# Amateur Rocketry. Choosing a pressure sensor for altitude estimation

For this project we will start by measuring pressure and consequently get an estimation of the altitude of the rocket. We need something cheap and easy to implement, so I had a look at Sparkfun and Adafruit.

**Sparkfun:**the MPL3115A2 ($14.95) is a MEMS pressure sensor that provides altitude data to within 30cm. Data is transmitted over I2C and besides pressure, the device also provides 12-bit temperature measurements in degrees Celsius.**Adafruit:**the BMP085 ($19.95) is a precision sensor from Bosch with an altitude resolution of 25 cm. Data is also transmitted over I2C and it can also sense temperature. It’s main advantage is that Adafruit has a 5 V compliant version of the board.

Those are the two options we are handling right now. Possibly, we might get both of them to compare performance in situ.

But now let’s see what pressure profiles are like. The Barometric formula relates atmospheric pressure *p* to altitude *h*

as defined by the OACI and serves as a reference, though pilots are unlikely to fly under such conditions. As we can see from Figure 1, pressure gradient varies with air temperature, being greater in colder areas of the planet.

But not only the pressure gradient changes with temperature, also sea level barometric pressure, as we see in Figure 2 where it is easy to identify depressions and anticyclones. Well, it’s really more complex global scale phenomena than just temperature, but lets leave it at that for the nonce.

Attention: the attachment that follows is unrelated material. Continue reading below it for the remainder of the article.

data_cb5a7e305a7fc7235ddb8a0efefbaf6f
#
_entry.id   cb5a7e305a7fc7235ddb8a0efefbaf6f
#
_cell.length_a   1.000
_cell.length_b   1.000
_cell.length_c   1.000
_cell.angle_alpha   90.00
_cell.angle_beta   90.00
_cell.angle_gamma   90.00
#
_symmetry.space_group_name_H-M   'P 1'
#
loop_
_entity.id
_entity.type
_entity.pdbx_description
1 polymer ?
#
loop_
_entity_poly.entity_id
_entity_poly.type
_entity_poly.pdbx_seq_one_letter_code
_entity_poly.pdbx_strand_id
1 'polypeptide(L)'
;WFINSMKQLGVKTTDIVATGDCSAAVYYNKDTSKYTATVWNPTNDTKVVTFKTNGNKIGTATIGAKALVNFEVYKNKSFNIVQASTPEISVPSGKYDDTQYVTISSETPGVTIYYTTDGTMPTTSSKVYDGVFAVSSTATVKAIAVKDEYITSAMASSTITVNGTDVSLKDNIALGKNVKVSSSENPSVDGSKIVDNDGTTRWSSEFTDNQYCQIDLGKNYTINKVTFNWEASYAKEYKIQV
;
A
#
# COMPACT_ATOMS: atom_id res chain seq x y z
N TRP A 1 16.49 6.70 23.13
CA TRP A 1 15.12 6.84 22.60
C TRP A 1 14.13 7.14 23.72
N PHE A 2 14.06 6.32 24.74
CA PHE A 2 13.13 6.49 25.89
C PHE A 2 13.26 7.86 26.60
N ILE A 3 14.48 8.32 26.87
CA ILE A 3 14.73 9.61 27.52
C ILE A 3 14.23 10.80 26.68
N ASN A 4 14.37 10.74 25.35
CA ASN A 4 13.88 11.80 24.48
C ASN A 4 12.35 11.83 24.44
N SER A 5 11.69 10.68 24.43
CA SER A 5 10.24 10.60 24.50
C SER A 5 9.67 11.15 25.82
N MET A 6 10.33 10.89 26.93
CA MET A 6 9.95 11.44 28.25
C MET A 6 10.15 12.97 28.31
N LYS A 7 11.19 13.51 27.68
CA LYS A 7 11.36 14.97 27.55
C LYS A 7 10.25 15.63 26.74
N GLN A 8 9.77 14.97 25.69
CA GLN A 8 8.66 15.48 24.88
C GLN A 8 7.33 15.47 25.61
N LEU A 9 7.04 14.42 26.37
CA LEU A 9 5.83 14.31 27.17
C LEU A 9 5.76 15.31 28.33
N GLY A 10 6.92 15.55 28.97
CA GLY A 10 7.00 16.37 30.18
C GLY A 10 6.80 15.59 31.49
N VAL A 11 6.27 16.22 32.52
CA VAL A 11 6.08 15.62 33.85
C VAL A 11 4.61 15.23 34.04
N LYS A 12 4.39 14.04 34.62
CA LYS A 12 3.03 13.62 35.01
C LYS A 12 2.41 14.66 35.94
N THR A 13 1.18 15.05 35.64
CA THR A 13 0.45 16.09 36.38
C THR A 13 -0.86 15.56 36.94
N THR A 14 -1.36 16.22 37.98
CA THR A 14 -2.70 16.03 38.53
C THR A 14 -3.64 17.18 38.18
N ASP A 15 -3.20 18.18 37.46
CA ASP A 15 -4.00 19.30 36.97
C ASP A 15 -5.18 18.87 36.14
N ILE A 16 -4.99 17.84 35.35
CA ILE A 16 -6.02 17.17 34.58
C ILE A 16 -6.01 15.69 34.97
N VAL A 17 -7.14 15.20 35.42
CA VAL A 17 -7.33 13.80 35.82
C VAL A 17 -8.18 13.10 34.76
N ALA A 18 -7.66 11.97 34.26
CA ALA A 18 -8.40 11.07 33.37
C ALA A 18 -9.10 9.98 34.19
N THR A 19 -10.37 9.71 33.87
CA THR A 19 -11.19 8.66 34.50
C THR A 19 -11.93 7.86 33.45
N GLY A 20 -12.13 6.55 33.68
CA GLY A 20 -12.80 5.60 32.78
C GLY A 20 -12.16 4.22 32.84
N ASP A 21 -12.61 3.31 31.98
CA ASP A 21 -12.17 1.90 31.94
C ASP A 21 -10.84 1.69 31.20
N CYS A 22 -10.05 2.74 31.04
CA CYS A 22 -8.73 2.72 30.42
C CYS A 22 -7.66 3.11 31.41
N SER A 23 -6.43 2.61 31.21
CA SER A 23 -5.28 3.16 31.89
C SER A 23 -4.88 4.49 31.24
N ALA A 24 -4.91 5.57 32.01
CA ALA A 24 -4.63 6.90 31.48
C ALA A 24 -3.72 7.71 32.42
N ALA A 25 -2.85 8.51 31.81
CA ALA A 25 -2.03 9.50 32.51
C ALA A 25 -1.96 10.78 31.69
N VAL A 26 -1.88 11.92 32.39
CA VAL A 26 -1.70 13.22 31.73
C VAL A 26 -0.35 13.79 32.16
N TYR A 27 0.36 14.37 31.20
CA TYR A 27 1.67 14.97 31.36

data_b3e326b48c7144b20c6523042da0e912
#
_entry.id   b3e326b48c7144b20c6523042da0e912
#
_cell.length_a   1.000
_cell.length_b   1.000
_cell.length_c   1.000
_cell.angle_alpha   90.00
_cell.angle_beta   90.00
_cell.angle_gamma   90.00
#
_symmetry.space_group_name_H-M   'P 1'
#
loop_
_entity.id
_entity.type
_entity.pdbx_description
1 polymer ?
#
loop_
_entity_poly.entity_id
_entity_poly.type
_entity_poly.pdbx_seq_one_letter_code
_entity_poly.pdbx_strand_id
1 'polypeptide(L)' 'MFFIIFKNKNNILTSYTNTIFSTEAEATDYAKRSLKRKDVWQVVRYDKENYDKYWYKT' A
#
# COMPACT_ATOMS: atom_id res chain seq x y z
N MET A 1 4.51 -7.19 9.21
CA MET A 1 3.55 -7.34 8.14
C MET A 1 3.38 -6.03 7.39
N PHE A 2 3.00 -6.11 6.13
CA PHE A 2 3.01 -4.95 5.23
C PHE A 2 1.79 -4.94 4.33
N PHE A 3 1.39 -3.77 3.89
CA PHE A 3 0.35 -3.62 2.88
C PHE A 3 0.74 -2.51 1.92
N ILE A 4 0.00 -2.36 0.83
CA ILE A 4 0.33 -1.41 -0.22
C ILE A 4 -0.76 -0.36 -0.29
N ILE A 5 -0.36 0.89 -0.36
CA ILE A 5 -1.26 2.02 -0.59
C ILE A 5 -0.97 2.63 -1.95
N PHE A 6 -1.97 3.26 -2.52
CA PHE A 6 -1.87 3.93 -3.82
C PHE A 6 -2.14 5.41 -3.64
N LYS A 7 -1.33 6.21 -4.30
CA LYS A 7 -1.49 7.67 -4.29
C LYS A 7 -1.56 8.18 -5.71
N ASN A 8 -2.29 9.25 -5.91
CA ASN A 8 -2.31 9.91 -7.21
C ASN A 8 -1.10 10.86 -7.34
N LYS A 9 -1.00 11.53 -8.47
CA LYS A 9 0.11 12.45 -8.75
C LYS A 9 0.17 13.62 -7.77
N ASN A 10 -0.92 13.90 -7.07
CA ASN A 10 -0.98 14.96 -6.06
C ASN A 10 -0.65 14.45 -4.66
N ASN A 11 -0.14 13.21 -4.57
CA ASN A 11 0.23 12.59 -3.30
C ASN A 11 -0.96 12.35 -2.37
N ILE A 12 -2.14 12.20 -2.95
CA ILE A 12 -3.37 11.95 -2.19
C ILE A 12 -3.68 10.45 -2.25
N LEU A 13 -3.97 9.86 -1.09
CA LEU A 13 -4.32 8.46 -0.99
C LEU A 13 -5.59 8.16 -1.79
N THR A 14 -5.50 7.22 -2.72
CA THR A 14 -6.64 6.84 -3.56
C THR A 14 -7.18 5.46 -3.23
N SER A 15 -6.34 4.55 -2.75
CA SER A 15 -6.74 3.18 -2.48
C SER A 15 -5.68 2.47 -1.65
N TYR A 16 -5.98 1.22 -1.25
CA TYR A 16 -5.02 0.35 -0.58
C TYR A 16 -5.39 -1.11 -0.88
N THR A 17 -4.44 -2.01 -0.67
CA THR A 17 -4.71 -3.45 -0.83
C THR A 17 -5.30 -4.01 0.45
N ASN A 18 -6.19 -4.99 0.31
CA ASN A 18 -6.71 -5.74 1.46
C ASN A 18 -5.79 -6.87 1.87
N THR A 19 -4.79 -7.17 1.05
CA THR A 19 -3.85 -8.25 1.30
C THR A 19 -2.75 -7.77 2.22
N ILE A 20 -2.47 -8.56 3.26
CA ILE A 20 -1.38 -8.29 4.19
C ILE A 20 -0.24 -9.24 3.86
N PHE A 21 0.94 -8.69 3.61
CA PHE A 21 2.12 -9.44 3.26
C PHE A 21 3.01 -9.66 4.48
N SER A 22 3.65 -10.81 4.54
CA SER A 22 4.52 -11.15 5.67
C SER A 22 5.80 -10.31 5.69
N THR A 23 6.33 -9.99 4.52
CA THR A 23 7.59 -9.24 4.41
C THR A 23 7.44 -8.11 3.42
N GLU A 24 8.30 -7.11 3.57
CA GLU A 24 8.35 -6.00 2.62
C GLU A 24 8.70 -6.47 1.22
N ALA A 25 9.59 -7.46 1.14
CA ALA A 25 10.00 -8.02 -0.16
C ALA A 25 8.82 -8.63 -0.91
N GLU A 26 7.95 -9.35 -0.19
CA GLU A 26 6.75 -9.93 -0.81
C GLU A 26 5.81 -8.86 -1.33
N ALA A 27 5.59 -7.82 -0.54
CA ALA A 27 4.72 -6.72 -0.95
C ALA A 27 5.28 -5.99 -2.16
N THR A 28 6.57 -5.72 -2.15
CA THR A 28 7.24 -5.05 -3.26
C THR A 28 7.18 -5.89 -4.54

Though we don’t really care much about surface pressure, but about vertical pressure gradient, we have to find some way to correct the measures we get from the barometer with readings from the temperature sensor. (I don’t mean that surface pressure is not important though, because every 1 hPa that we are off on the sea level pressure equals about 8.5 m of error in the altitude calculations; but as we are more interested in relative altitude, pressure gradient is a more important factor to take into consideration.)

Fortunately, Adafruit provides several corrections to take into consideration actual sea level pressure and temperature; but how do they do it? Following, we have a snippet of how Adafruit gets the compensated pressure level:

void Adafruit_BMP085::getPressure(float *pressure)

{

int32_t ut = 0, up = 0, compp = 0;

int32_t x1, x2, b5, b6, x3, b3, p;

uint32_t b4, b7;/* Get the raw pressure and temperature values */

readRawTemperature(&ut);

readRawPressure(&up);/* Temperature compensation */

x1 = (ut - (int32_t)(_bmp085_coeffs.ac6))*((int32_t)(_bmp085_coeffs.ac5))/pow(2,15);

x2 = ((int32_t)(_bmp085_coeffs.mc*pow(2,11)))/(x1+(int32_t)(_bmp085_coeffs.md));

b5 = x1 + x2;/* Pressure compensation */

b6 = b5 - 4000;

x1 = (_bmp085_coeffs.b2 * ((b6 * b6) >> 12)) >> 11;

x2 = (_bmp085_coeffs.ac2 * b6) &gt;&gt; 11;

x3 = x1 + x2;

b3 = (((((int32_t) _bmp085_coeffs.ac1) * 4 + x3) &lt;&lt; _bmp085Mode) + 2) &gt;&gt; 2;

x1 = (_bmp085_coeffs.ac3 * b6) >> 13;

x2 = (_bmp085_coeffs.b1 * ((b6 * b6) >> 12)) >> 16;

x3 = ((x1 + x2) + 2) >> 2;